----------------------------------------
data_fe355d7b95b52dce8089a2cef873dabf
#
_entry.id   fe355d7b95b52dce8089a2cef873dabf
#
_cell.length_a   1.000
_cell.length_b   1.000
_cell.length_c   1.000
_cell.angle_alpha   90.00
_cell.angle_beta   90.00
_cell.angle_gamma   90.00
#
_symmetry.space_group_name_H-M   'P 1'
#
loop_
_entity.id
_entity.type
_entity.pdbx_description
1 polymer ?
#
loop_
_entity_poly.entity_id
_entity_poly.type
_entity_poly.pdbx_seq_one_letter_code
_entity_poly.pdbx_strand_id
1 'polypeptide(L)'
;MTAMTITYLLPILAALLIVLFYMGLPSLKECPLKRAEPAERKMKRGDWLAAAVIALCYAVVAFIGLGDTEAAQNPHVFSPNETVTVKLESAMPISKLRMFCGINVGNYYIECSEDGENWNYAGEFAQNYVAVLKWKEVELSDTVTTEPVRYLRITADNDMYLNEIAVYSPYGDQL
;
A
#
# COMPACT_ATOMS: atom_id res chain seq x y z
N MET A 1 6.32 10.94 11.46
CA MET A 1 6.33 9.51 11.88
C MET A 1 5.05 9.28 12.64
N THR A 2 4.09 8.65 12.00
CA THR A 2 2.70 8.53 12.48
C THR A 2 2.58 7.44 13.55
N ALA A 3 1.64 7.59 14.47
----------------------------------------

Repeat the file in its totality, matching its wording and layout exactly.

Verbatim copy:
data_fe355d7b95b52dce8089a2cef873dabf
#
_entry.id   fe355d7b95b52dce8089a2cef873dabf
#
_cell.length_a   1.000
_cell.length_b   1.000
_cell.length_c   1.000
_cell.angle_alpha   90.00
_cell.angle_beta   90.00
_cell.angle_gamma   90.00
#
_symmetry.space_group_name_H-M   'P 1'
#
loop_
_entity.id
_entity.type
_entity.pdbx_description
1 polymer ?
#
loop_
_entity_poly.entity_id
_entity_poly.type
_entity_poly.pdbx_seq_one_letter_code
_entity_poly.pdbx_strand_id
1 'polypeptide(L)'
;MTAMTITYLLPILAALLIVLFYMGLPSLKECPLKRAEPAERKMKRGDWLAAAVIALCYAVVAFIGLGDTEAAQNPHVFSPNETVTVKLESAMPISKLRMFCGINVGNYYIECSEDGENWNYAGEFAQNYVAVLKWKEVELSDTVTTEPVRYLRITADNDMYLNEIAVYSPYGDQL
;
A
#
# COMPACT_ATOMS: atom_id res chain seq x y z
N MET A 1 6.32 10.94 11.46
CA MET A 1 6.33 9.51 11.88
C MET A 1 5.05 9.28 12.64
N THR A 2 4.09 8.65 12.00
CA THR A 2 2.70 8.53 12.48
C THR A 2 2.58 7.44 13.55
N ALA A 3 1.64 7.59 14.47